PHOTO: WO Serge Peters, A/F PA.
OTTAWA – The Canadian Centennial of Flight Board of Directors and Hawk One team officially launched a commemorative project Saturday, September 20th to mark 100 years of powered flight that Canadians can celebrate throughout 2009.
During a press conference held at the Vintage Wings of Canada in Gatineau, P.Q., Colonel (retired) Chris Hadfield, Canadian Space Agency astronaut and former CF-18 fighter pilot, addressed a crowd of aviation enthusiasts of all ages by unveiling Hawk One, a Centennial of Flight project involving the resurrection of a fully restored Canadair F-86 Sabre 5 that will fly across the country in 2009 to celebrate the 100th anniversary of powered flight in Canada. Colonel Hadfield was joined by members of the Hawk One team and Canadian Aviation Hall of Fame member, Lieutenant Colonel (retired) Fern Villeneuve, the original leader of the RCAF Golden Hawks aerobatic team.
Mr. Geoffrey Languedoc, chairman of the Centennial of Flight Board of Directors, announced yearlong celebrations by unveiling the Canadian Centennial of Flight logo that will be displayed nation-wide to inform Canadians of the distinguished civil and military aviation history that Canada can be proud of and will pay tribute to starting in February 2009.
It was on a cold day in Baddeck, Nova Scotia on February 23, 1909 that the first flight of the Silver Dart took place, flown by J.A.D. McCurdy, a young engineering graduate from the University of Toronto and founding member of the Aerial Experiment Association.
Legendary pioneers in Canadian aviation history associated with that historic event nearly 100 years ago included Dr. Alexander Graham Bell, a visionary and prolific inventor who helped propel aviation technology into the 20th century.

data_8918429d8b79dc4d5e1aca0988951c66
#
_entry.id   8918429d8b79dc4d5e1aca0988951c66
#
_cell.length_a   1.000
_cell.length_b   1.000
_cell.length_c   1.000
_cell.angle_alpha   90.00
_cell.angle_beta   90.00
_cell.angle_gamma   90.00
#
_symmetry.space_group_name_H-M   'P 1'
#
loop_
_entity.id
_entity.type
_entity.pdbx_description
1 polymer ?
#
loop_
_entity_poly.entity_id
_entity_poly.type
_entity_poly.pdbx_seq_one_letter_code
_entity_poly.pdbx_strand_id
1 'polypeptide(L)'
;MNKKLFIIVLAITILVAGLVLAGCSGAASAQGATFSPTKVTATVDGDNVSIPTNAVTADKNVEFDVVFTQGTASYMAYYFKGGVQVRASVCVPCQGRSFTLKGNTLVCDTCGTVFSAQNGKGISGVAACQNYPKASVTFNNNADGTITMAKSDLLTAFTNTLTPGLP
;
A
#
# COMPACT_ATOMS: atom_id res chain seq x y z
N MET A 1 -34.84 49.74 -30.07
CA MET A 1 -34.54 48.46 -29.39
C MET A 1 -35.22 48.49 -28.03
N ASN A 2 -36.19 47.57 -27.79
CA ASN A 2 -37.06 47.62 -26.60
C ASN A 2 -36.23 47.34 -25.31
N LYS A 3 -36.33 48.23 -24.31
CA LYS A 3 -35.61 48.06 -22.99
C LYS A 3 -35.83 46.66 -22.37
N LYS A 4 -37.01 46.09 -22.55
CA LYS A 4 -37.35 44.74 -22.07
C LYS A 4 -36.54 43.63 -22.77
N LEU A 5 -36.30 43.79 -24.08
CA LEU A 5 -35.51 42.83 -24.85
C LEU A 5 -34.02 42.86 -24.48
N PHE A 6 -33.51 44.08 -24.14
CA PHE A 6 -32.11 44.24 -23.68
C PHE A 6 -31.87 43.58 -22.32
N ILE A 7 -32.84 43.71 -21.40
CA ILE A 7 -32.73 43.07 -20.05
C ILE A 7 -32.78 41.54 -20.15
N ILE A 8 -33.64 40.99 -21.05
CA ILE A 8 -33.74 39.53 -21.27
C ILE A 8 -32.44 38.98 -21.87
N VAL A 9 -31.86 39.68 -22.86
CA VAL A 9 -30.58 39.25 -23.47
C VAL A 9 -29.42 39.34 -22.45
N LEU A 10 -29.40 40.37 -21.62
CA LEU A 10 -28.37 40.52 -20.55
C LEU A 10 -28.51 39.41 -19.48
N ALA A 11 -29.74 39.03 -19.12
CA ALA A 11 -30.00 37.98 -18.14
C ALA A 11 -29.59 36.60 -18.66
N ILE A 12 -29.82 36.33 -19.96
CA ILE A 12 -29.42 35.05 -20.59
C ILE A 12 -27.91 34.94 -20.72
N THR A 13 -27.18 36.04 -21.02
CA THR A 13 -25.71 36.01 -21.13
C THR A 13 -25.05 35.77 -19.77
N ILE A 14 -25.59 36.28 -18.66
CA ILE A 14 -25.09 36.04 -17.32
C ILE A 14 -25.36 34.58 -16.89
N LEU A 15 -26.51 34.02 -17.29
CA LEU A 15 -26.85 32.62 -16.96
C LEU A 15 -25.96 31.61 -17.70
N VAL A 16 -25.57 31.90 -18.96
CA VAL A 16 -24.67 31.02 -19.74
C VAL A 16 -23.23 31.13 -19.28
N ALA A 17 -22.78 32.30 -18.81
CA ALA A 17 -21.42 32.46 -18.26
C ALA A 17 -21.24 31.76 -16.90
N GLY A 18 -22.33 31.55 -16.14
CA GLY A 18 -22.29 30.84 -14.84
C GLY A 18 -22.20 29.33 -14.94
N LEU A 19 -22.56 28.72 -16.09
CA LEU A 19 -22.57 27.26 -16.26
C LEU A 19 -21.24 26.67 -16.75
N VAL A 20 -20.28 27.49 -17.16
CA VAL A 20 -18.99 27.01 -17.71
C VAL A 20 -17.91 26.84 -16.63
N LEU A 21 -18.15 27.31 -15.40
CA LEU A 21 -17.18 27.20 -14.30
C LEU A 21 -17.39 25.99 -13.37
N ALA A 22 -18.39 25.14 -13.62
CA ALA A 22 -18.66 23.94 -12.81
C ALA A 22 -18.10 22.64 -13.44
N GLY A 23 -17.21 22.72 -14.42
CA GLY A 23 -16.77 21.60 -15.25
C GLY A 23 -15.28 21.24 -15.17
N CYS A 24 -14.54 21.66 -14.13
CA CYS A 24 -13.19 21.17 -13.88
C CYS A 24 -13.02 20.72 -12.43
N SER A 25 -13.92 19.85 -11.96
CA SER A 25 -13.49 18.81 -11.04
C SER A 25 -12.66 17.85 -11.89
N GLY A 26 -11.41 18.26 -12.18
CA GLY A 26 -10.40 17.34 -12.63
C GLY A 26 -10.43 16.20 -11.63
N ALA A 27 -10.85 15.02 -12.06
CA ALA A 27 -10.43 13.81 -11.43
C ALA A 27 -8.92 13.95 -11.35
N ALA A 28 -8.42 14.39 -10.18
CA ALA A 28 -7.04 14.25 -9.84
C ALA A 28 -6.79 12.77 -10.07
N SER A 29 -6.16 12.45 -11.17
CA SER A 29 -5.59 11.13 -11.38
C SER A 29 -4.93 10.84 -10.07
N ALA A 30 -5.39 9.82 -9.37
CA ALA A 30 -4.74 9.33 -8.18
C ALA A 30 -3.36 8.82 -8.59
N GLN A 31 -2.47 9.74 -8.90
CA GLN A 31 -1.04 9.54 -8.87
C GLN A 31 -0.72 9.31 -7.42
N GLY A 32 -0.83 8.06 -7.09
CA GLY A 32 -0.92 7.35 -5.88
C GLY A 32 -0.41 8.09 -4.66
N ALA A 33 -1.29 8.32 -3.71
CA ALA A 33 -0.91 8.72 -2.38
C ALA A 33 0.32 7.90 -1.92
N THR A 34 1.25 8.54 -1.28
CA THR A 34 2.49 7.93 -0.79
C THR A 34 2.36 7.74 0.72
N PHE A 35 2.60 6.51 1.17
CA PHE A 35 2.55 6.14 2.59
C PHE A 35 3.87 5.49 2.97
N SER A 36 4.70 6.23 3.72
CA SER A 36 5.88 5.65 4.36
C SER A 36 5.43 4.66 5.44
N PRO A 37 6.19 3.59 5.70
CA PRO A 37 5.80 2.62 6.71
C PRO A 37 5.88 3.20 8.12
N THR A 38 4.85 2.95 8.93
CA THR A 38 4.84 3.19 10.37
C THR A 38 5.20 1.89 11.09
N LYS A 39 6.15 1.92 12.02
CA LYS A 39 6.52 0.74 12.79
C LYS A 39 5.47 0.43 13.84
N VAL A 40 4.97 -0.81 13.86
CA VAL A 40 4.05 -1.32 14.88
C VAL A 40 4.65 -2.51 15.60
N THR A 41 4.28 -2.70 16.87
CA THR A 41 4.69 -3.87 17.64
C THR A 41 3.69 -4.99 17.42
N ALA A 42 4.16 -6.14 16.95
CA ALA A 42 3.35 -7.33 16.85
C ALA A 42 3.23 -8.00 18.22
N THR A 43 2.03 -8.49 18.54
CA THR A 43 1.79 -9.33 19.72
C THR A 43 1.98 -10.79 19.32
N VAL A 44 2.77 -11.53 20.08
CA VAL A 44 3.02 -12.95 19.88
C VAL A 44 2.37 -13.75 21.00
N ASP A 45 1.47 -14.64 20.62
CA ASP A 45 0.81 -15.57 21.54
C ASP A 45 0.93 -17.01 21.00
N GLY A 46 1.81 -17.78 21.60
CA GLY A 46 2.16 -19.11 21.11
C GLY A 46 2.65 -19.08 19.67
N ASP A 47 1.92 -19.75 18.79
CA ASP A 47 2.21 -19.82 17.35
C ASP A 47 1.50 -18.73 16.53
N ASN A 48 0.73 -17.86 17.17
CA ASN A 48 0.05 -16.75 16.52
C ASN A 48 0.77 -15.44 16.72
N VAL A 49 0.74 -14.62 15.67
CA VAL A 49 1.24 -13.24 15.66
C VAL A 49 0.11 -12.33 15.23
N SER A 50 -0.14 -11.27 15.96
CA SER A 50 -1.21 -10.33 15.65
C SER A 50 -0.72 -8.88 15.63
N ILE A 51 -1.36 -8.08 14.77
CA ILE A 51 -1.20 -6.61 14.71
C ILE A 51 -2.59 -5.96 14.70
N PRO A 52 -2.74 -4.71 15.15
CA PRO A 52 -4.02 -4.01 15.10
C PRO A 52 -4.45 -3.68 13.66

The Canadian Centennial of Flight Project is envisioned as a way to provide support to Canadians who want to make the 100th anniversary of the first flight in Canada an opportunity to celebrate not only the historic event of 1909, but also to showcase our myriad achievements in civilian and military aviation in the decades since then, both at home and abroad.
Over the past 100 years, Canada has achieved an enviable record of accomplishment in all facets of aviation – from design and manufacturing to transportation, military operations, flight safety and the exploration of space in partnership with her allies.
Chris Hadfield, an accomplished pilot and Canadian astronaut who embodies many facets of the Canadian Centennial of Flight, will join four other highly experienced former Canadian Forces’ pilots to fly the F-86 Sabre at select air shows throughout 2009.
The F-86 was the RCAF’s principal fighter aircraft during the first decade of the Cold War. Canadian fighter pilots flew the Sabre with 12 RCAF squadrons based in Europe with No. 1 Air Division as well as at several RCAF stations within Canada.
Hawk One derives its title from the Golden Hawks, Canada’s legendary aerobatic demonstration team, which was officially formed at RCAF Station Chatham, New Brunswick on March 1, 1959 to celebrate the 50th anniversary of powered flight.
The Hawk One project represents a unique partnership between Vintage Wings of Canada, the civilian sector (through corporate sponsorships) and the Department of National Defence (through “in kind” support). Michael Potter, founder of Vintage Wings of Canada, which operates and displays a collection of classic aircraft from their facility at the Gatineau Airport in Quebec, purchased the Sabre which served 16 years in the RCAF prior to being demilitarized and registered as a civilian aircraft.